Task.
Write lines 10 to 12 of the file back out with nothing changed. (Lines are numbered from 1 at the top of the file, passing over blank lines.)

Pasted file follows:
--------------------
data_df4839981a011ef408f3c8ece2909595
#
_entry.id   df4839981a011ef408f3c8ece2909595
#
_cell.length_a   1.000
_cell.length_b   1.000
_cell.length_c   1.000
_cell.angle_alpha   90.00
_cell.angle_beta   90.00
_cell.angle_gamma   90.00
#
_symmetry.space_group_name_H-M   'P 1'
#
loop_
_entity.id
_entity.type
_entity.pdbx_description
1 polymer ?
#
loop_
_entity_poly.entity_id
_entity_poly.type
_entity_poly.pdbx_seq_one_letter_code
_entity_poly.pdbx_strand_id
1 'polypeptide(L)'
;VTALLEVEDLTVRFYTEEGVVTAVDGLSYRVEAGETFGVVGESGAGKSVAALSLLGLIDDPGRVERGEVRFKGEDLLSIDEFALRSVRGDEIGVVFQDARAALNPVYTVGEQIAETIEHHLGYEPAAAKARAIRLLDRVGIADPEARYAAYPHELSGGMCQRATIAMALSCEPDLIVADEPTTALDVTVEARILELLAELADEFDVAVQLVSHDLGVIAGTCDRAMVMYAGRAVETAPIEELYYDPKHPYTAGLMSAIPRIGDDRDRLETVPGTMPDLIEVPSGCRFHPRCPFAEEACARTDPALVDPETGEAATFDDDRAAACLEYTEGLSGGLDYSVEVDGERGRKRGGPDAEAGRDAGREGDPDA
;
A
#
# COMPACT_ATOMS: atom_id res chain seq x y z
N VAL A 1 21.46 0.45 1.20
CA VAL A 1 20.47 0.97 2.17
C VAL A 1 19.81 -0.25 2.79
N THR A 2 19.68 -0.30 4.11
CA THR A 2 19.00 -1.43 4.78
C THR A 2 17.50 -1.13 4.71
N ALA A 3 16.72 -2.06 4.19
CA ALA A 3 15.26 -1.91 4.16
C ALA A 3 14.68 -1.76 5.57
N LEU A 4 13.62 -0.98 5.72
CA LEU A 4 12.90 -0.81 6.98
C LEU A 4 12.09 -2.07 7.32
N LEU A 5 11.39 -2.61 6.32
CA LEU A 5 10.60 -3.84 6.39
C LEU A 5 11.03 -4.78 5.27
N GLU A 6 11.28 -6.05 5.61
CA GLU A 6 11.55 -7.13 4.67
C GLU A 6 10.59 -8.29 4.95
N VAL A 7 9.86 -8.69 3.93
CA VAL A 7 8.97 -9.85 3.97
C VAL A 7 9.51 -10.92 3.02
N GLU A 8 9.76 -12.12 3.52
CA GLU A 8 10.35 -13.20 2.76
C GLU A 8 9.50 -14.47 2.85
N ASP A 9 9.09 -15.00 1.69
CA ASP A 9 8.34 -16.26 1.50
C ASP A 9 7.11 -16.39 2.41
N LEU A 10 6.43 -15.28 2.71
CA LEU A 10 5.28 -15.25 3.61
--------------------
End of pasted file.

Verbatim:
_cell.angle_gamma   90.00
#
_symmetry.space_group_name_H-M   'P 1'